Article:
• These included the Governor General, Commander-in-Chief, four members of his council and six - legislative members. .
  • Central Legislative Council was to consist of one representative each from the Provinces
  • The Court of Directors could create a new presidency or province.
  • This was because of the difficulties that were faced in administering the increasingly large Indian territories of Britain.
  • Since 1833 and 1853, two new provinces of Sind and Punjab were added
  • It could also appoint a Lieutenant Governor for these provinces.
  • This Act also led to the creation of Assam, Burma and the Central Provinces.
  • Indian Civil Services
  • All vacancies in India were to be filled in by competitive examinations.
  • Lord Macaulay was appointed the President of the Committee.
  • This act removed the right of patronage to appointments in civil service held by the Court of Directors.
  • The appointment was to be done only by open competition based on merit and was open to all.
  • The report recommended that only the ‘fittest’ be selected to the ICS.


  • Government of India Act of 1858 passed by British Parliament, brought an end to the rule of East India Company. The powers were transferred to the British Crown.
  • Governor-General of India was made the Viceroy of India.
  • The Secretary of State for India was given the powers and duties of the former Court of Directors.
  • He Controlled the Indian Administration through the Viceroy of India and not to make any further annexations.
  • The Secretary of State for India was assisted by the Council of India. This Council had 15 members. The Council was an advisory body.
  • Lord Canning was the 1st Viceroy of India.


  • Lord Canning, who was the Governor-General and Viceroy at the time, introduced the portfolio system. In this system, each member was assigned a portfolio of a particular department.
  • For legislative purposes, the Governor-General’s Council was enlarged.
  • Now, there were to be between 6 and 12 additional members (nominated by the Governor-General).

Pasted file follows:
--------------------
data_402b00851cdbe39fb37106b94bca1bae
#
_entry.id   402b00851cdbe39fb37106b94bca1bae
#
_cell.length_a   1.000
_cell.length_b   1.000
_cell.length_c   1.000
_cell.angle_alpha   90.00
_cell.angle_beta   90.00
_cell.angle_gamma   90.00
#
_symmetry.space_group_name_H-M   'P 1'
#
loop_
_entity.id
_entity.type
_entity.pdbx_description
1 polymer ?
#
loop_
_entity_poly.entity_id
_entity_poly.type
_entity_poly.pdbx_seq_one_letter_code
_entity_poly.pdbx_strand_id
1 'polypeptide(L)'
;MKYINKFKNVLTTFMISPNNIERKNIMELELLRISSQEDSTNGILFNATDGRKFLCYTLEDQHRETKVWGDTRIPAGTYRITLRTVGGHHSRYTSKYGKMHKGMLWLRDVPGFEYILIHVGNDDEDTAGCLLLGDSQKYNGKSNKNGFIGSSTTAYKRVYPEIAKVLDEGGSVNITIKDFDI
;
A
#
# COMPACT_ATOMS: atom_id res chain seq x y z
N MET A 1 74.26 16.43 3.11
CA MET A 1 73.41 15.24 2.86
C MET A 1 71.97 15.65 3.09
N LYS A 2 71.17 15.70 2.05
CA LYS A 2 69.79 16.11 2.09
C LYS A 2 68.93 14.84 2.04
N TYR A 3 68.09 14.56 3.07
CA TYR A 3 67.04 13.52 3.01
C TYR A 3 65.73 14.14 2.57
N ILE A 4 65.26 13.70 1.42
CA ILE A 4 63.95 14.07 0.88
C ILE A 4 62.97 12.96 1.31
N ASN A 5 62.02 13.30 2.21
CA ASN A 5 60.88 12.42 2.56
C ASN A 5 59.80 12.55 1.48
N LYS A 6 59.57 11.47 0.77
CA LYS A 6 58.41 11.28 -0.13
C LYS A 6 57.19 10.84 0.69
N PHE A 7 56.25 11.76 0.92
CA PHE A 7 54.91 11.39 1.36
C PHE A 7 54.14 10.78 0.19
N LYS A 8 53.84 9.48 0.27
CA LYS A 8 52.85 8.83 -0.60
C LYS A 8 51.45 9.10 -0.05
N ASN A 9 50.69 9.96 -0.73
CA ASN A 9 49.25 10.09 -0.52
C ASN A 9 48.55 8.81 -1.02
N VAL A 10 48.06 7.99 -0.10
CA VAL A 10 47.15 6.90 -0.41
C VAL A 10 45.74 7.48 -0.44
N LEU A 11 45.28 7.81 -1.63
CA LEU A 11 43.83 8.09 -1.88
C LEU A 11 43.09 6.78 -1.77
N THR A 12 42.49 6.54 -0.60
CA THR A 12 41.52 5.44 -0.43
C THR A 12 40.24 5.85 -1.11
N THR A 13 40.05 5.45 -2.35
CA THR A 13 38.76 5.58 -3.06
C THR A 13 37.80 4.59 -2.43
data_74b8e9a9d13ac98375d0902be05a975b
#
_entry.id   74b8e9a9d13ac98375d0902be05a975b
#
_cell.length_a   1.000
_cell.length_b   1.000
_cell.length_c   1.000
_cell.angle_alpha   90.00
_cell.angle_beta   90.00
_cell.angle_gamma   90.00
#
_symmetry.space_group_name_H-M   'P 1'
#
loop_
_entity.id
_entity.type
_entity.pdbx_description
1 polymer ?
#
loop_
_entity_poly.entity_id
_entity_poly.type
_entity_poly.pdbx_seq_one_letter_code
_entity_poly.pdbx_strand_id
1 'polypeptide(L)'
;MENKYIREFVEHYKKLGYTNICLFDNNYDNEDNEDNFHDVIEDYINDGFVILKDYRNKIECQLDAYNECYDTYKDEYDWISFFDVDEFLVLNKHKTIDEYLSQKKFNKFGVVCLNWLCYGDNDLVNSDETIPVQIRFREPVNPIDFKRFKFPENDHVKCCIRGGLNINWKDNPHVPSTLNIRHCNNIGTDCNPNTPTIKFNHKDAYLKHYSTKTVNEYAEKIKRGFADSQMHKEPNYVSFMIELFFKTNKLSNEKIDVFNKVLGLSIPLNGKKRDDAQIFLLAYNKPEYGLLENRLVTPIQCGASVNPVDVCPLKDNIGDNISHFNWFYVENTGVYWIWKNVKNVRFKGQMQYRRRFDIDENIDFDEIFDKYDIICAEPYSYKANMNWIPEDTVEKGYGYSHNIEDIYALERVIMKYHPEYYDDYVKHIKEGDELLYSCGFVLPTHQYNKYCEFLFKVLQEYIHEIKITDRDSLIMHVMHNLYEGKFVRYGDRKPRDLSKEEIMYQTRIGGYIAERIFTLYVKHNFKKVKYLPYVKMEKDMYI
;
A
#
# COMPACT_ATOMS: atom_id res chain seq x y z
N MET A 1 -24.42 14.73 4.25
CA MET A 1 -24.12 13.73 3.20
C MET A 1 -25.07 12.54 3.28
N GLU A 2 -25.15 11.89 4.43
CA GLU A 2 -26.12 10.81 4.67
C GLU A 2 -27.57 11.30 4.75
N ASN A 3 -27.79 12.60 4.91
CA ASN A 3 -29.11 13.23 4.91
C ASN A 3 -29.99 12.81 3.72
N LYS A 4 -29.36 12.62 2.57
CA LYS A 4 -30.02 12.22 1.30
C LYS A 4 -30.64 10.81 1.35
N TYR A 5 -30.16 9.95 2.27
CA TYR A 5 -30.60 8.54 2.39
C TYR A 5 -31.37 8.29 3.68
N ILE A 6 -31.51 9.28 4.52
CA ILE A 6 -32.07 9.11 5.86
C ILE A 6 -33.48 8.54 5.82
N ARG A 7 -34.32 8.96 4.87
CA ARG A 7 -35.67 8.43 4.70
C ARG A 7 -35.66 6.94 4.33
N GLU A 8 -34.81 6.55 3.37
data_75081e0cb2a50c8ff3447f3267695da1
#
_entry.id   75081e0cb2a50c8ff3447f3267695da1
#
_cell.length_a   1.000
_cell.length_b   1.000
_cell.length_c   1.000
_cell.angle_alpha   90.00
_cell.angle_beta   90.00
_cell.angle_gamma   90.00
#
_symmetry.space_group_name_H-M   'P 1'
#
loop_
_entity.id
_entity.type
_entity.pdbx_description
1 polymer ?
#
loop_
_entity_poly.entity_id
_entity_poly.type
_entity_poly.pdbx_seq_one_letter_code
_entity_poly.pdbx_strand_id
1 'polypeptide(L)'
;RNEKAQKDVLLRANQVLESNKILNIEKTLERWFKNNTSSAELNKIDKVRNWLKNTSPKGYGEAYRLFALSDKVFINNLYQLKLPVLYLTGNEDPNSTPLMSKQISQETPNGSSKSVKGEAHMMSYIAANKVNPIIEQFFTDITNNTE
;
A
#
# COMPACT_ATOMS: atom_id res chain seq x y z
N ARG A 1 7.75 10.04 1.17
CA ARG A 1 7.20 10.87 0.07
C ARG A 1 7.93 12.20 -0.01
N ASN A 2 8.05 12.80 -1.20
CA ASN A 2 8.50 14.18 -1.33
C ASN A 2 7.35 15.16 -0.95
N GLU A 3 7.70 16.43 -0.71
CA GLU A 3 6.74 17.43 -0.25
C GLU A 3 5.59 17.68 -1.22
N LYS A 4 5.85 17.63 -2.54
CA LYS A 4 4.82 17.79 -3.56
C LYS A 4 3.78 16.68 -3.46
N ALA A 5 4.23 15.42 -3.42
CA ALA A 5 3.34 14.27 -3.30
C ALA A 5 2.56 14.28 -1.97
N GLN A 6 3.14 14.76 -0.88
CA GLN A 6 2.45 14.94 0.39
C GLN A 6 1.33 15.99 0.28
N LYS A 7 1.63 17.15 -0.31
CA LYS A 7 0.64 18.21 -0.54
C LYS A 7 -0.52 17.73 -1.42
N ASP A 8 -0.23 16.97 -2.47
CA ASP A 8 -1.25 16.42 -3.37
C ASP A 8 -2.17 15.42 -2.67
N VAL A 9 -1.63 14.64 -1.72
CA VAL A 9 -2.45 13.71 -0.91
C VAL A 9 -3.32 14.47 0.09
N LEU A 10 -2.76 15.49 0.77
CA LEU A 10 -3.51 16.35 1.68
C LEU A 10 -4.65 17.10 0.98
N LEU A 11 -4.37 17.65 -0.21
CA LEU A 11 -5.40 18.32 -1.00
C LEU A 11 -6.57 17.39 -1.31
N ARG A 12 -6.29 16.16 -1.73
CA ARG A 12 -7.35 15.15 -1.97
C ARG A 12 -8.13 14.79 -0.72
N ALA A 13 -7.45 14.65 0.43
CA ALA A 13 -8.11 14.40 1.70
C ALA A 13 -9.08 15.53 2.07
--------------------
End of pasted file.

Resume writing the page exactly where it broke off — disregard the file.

• There were appointed for a period of 2 years.
  • Out of these, at least half of the additional members were to be non-official (British or Indian).
  • Their functions were confined to legislative measures.-
  • Lord Canning nominated three Indians to the Council in 1862 namely, the Raja of Benares, the Maharaja of Patiala and Sir Dinkar Rao.
  • Any bill related to public revenue or debt, military, religion or foreign affairs could not be passed without the Governor-General’s assent.
  • The Viceroy had the power to overrule the council if necessary.
  • The Governor-General also had the power to promulgate ordinances without the council’s concurrence during emergencies.
  • The Secretary of State for India in Britain could also dissolve any act passed by the Governor-General’s Council.
  • This Act restored the legislative powers of the Governor-in-Councils of the Presidencies of Madras and Bombay (which was taken away by the Charter Act of 1833).
  • The legislative council of Calcutta had extensive power to pass laws for the whole of British India.
  • There was provision made for the formation of legislative councils in other provinces.
  • New provinces could also be created for legislative purposes and Lieutenant Governors be appointed for them.
  • Legislative councils were formed in other provinces in Bengal in 1862, North-West Frontier Province in 1886 and Punjab and Burma in 1897.


  • The act increased the number of additional or non-official members in the legislative councils
  • The members were given the right to ask questions on the budget (which was barred in the Indian Councils Act 1861) or matters of public interest but had to give notice of 6 days for it.
  • They could not ask supplementary questions.
  • The principle of representation was initiated through this act. The district boards, universities, municipalities, chambers of commerce and zamindars were authorised to recommend members to the provincial councils.
  • The legislative councils were empowered to make new laws and repeal old laws with the permission of the Governor-General.